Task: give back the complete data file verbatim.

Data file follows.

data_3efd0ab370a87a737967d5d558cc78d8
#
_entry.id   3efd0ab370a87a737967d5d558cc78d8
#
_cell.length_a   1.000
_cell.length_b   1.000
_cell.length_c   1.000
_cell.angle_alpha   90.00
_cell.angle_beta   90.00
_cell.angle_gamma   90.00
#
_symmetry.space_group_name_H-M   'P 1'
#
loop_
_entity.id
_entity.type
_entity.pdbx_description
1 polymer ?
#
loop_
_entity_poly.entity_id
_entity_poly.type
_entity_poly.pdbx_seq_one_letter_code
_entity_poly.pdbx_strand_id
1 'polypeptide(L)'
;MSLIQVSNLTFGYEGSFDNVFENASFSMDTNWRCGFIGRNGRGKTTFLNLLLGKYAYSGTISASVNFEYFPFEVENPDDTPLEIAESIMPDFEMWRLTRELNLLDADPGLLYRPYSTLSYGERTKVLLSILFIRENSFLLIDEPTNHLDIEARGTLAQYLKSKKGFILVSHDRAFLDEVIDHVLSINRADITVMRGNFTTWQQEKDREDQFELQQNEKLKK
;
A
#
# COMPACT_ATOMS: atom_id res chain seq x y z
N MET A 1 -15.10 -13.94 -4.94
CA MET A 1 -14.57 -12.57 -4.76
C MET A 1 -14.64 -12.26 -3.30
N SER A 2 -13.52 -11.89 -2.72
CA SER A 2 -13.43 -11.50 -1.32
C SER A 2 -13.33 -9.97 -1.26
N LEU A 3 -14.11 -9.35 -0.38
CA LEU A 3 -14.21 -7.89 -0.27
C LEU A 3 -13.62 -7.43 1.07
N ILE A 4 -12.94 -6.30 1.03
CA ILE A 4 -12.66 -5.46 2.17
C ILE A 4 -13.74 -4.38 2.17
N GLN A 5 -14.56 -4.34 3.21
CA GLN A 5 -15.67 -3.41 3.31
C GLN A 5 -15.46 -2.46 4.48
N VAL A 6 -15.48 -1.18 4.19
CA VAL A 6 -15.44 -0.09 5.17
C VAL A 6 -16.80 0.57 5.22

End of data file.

data_3efd0ab370a87a737967d5d558cc78d8
#
_entry.id   3efd0ab370a87a737967d5d558cc78d8
#
_cell.length_a   1.000
_cell.length_b   1.000
_cell.length_c   1.000
_cell.angle_alpha   90.00
_cell.angle_beta   90.00
_cell.angle_gamma   90.00
#
_symmetry.space_group_name_H-M   'P 1'
#
loop_
_entity.id
_entity.type
_entity.pdbx_description
1 polymer ?
#
loop_
_entity_poly.entity_id
_entity_poly.type
_entity_poly.pdbx_seq_one_letter_code
_entity_poly.pdbx_strand_id
1 'polypeptide(L)'
;MSLIQVSNLTFGYEGSFDNVFENASFSMDTNWRCGFIGRNGRGKTTFLNLLLGKYAYSGTISASVNFEYFPFEVENPDDTPLEIAESIMPDFEMWRLTRELNLLDADPGLLYRPYSTLSYGERTKVLLSILFIRENSFLLIDEPTNHLDIEARGTLAQYLKSKKGFILVSHDRAFLDEVIDHVLSINRADITVMRGNFTTWQQEKDREDQFELQQNEKLKK
;
A
#
# COMPACT_ATOMS: atom_id res chain seq x y z
N MET A 1 -15.10 -13.94 -4.94
CA MET A 1 -14.57 -12.57 -4.76
C MET A 1 -14.64 -12.26 -3.30
N SER A 2 -13.52 -11.89 -2.72
CA SER A 2 -13.43 -11.50 -1.32
C SER A 2 -13.33 -9.97 -1.26
N LEU A 3 -14.11 -9.35 -0.38
CA LEU A 3 -14.21 -7.89 -0.27
C LEU A 3 -13.62 -7.43 1.07
N ILE A 4 -12.94 -6.30 1.03
CA ILE A 4 -12.66 -5.46 2.17
C ILE A 4 -13.74 -4.38 2.17
N GLN A 5 -14.56 -4.34 3.21
CA GLN A 5 -15.67 -3.41 3.31
C GLN A 5 -15.46 -2.46 4.48
N VAL A 6 -15.48 -1.18 4.19
CA VAL A 6 -15.44 -0.09 5.17
C VAL A 6 -16.80 0.57 5.22